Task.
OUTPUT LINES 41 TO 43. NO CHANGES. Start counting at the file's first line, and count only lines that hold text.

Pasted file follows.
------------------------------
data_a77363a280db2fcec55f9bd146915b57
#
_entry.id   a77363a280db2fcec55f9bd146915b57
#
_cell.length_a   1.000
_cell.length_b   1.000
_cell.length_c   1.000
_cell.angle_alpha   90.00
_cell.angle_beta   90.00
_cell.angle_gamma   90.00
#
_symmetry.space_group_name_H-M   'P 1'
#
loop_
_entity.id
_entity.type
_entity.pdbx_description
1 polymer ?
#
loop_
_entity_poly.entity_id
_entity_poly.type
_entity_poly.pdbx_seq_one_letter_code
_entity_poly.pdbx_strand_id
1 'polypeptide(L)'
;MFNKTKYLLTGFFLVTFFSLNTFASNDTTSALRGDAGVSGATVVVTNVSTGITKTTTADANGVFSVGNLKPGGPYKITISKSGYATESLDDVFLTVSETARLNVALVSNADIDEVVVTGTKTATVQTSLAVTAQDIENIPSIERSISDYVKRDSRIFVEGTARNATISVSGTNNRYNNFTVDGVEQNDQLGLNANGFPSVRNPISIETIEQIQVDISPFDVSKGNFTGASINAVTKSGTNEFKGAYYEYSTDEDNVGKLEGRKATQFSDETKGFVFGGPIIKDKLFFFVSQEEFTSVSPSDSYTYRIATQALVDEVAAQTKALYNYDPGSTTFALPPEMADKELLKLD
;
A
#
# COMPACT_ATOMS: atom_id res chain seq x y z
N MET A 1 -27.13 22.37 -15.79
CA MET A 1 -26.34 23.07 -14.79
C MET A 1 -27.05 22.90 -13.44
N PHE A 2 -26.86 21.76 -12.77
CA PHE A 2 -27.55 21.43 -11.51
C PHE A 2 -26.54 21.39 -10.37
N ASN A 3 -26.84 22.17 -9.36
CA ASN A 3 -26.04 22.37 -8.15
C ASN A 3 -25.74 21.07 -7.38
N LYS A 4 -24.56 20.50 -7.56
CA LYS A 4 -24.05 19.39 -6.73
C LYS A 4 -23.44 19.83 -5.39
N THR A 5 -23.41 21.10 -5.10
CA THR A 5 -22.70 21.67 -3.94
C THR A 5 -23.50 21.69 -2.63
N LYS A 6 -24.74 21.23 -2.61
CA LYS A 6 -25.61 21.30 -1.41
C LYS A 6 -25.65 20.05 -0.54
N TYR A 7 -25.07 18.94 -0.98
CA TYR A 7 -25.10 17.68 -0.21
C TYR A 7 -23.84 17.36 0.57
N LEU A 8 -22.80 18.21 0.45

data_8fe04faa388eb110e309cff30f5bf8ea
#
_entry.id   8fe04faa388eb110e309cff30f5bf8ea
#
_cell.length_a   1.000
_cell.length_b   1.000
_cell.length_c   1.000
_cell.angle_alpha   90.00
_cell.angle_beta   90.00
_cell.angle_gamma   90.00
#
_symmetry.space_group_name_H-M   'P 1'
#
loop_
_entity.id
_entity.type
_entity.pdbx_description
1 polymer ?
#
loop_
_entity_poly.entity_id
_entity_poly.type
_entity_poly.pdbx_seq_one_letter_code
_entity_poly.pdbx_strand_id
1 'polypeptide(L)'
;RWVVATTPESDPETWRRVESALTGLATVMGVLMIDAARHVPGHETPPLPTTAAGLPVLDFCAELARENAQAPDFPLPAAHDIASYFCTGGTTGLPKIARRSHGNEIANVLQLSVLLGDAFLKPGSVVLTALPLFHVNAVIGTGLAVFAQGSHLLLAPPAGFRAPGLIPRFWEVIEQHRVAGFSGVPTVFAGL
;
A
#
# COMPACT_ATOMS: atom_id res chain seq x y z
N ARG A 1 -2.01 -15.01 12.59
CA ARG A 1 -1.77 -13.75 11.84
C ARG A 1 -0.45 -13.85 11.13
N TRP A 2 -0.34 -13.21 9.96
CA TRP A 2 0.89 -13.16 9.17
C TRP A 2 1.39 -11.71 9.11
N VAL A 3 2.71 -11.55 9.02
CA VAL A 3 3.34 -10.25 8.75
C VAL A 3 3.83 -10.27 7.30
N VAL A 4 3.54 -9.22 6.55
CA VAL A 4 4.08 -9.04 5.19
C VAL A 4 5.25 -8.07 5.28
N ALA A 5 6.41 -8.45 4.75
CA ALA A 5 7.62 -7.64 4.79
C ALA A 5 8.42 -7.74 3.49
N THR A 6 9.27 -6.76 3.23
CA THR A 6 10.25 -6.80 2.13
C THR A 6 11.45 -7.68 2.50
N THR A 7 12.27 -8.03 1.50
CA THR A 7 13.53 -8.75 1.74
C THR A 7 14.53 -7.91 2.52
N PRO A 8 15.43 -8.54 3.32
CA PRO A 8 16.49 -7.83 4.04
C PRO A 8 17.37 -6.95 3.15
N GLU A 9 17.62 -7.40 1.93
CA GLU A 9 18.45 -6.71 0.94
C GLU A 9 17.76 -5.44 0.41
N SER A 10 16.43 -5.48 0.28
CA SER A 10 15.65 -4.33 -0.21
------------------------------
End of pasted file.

CA LYS A 4 -24.05 19.39 -6.73
C LYS A 4 -23.44 19.83 -5.39
N THR A 5 -23.41 21.10 -5.10